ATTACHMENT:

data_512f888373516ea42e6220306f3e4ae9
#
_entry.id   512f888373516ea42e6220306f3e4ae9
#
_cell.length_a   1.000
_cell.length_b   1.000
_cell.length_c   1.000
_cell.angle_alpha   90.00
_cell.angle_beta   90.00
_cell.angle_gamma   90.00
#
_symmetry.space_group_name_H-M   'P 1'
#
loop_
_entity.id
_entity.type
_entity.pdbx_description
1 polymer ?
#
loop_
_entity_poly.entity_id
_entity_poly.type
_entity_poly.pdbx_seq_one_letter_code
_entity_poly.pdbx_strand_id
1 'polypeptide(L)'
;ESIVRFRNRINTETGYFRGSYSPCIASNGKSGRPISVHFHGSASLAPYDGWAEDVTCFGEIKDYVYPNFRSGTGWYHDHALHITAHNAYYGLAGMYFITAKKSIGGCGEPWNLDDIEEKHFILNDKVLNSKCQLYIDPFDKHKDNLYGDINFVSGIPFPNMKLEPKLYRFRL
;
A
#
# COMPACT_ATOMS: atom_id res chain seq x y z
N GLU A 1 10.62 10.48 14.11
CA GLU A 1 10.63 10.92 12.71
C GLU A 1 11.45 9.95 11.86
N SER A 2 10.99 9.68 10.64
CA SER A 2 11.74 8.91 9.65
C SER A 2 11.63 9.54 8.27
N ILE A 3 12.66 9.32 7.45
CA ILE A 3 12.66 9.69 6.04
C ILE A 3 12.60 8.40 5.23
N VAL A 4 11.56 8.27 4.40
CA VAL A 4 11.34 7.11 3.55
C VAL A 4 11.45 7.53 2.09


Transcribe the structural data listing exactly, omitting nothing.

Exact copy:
data_512f888373516ea42e6220306f3e4ae9
#
_entry.id   512f888373516ea42e6220306f3e4ae9
#
_cell.length_a   1.000
_cell.length_b   1.000
_cell.length_c   1.000
_cell.angle_alpha   90.00
_cell.angle_beta   90.00
_cell.angle_gamma   90.00
#
_symmetry.space_group_name_H-M   'P 1'
#
loop_
_entity.id
_entity.type
_entity.pdbx_description
1 polymer ?
#
loop_
_entity_poly.entity_id
_entity_poly.type
_entity_poly.pdbx_seq_one_letter_code
_entity_poly.pdbx_strand_id
1 'polypeptide(L)'
;ESIVRFRNRINTETGYFRGSYSPCIASNGKSGRPISVHFHGSASLAPYDGWAEDVTCFGEIKDYVYPNFRSGTGWYHDHALHITAHNAYYGLAGMYFITAKKSIGGCGEPWNLDDIEEKHFILNDKVLNSKCQLYIDPFDKHKDNLYGDINFVSGIPFPNMKLEPKLYRFRL
;
A
#
# COMPACT_ATOMS: atom_id res chain seq x y z
N GLU A 1 10.62 10.48 14.11
CA GLU A 1 10.63 10.92 12.71
C GLU A 1 11.45 9.95 11.86
N SER A 2 10.99 9.68 10.64
CA SER A 2 11.74 8.91 9.65
C SER A 2 11.63 9.54 8.27
N ILE A 3 12.66 9.32 7.45
CA ILE A 3 12.66 9.69 6.04
C ILE A 3 12.60 8.40 5.23
N VAL A 4 11.56 8.27 4.40
CA VAL A 4 11.34 7.11 3.55
C VAL A 4 11.45 7.53 2.09